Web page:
Interview: At-home COVID-19 testing kit approved for emergency use

Coronavirus

SACRAMENTO, Calif. (KTXL) — Swab, stir, detect: Those are the three simple steps of the new home coronavirus test kit approved for emergency use by the Food and Drug Administration last week.

The molecular technology now being used at Lucira was first developed by grad students from UC Berkeley to detect chlamydia and gonorrhea.

Then it was adapted over five years as a flu test and was about to be released for that purpose earlier this year when COVID-19 struck the globe.

This single-use, molecular-based kit is 50 to 60 times more effective than the antigen test in use today and will show a positive result in about 11 minutes. A negative result will take about 30 minutes.

This test also does not feature the long swab jabbed up the nostril, which is part of the PCR coronavirus test that’s common now, said Dr. John Chou, Medical Director of Diagnostics at Sutter Health.

The home test does include a swab, which you “go in… and swab it five times in each nostril,” he explained, demonstrating the kit for FOX40.

For now, the kit will be available by prescription only at places like Sutter Health and Florida’s Cleveland Clinic while Lucira ramps up its manufacturing capabilities.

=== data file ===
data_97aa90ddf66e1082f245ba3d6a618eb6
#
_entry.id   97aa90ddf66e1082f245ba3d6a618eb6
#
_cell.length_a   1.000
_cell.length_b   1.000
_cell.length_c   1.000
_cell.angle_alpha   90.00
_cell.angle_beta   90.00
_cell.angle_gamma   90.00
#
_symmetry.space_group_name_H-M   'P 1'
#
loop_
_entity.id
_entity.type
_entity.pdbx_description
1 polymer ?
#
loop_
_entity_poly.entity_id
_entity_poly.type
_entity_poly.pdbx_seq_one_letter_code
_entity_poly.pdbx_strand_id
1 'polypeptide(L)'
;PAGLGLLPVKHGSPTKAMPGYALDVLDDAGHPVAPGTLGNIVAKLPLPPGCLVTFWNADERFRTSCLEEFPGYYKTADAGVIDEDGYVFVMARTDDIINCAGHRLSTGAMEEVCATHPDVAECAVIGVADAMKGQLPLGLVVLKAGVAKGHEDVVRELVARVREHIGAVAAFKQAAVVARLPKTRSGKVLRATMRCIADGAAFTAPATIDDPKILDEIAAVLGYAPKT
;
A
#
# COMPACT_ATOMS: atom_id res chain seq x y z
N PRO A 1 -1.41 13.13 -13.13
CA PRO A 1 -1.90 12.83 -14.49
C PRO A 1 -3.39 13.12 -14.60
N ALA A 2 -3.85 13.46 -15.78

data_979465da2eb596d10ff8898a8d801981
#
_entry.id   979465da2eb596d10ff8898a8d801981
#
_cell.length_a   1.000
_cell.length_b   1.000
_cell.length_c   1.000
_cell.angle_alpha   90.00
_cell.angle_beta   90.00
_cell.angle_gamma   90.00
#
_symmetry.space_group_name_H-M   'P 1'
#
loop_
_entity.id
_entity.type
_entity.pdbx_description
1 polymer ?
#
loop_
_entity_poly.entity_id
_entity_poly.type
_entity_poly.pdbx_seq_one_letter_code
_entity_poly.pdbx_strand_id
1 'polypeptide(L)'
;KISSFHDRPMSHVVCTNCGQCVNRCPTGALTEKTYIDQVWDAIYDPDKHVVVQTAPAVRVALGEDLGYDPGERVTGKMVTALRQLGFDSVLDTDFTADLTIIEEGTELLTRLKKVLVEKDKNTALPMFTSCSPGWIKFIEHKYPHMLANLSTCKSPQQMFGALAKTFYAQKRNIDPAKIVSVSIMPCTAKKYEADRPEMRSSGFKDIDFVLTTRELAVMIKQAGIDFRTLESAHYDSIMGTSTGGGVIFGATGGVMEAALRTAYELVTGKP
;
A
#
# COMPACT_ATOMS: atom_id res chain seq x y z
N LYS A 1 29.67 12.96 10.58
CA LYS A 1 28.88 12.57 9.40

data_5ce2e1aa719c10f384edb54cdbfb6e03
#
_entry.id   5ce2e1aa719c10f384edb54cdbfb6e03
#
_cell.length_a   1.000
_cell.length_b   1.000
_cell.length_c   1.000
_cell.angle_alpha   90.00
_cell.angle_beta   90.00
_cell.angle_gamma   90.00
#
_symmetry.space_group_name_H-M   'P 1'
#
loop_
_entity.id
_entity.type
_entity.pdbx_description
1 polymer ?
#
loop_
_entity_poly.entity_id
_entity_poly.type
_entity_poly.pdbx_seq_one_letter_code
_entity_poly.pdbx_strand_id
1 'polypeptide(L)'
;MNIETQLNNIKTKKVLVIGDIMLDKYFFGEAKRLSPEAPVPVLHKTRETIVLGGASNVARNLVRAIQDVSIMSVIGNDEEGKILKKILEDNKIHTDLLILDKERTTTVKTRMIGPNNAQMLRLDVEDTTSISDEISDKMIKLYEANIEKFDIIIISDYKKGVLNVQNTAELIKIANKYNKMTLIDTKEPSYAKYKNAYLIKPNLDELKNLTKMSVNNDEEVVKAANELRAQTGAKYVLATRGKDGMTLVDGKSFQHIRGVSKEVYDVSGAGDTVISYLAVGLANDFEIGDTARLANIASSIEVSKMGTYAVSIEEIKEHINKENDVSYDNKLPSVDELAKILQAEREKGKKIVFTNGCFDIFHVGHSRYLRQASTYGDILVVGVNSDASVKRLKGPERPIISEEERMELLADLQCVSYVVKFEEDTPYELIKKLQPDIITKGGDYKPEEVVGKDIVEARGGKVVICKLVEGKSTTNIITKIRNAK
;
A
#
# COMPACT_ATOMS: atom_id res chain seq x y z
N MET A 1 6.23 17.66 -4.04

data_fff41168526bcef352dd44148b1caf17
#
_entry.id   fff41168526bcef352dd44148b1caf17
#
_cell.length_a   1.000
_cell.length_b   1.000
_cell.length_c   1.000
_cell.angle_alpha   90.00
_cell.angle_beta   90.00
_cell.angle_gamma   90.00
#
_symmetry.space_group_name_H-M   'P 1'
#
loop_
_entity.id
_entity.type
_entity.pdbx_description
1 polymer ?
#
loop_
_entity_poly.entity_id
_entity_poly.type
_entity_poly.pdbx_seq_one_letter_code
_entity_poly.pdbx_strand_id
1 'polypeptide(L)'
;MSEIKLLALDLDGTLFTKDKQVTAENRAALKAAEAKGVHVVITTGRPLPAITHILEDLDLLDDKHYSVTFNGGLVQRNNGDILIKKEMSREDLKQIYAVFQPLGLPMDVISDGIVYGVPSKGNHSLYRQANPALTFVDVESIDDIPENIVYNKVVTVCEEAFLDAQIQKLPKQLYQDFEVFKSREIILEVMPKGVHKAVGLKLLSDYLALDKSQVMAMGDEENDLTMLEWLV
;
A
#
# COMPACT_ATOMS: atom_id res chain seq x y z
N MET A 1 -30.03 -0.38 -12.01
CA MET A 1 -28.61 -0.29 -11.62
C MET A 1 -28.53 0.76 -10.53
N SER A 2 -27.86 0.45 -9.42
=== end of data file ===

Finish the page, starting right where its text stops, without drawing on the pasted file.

“Lucira is working with one of the major pharmacy distribution companies and once that will happen, it should make it fairly straightforward, and I believe this will happen somewhere later on this year,” Chou said.

The hope is that a website, complete with an online medical consultation and an overnight delivery feature, will happen by the second quarter of 2021. Eventually, the kit may be available for sale at the drug store for about $50.

“You really do need to talk to your physicians about these [kits],” Chou said. “If you do have your own physicians who know you best and know about your healthcare or background, they can make sure what they’re taking care of is not just this COVID, that your symptoms are not necessarily caused by something else that’s also pressing.”

Chou said the convenience and accessibility, though, may be helpful to many.

“In terms of getting a test in the traditional sense, you do have to schedule it and you do have to drive to a site and then get that test done,” he said. “With a test like this where you can complete it at home, it can be on your schedule.”

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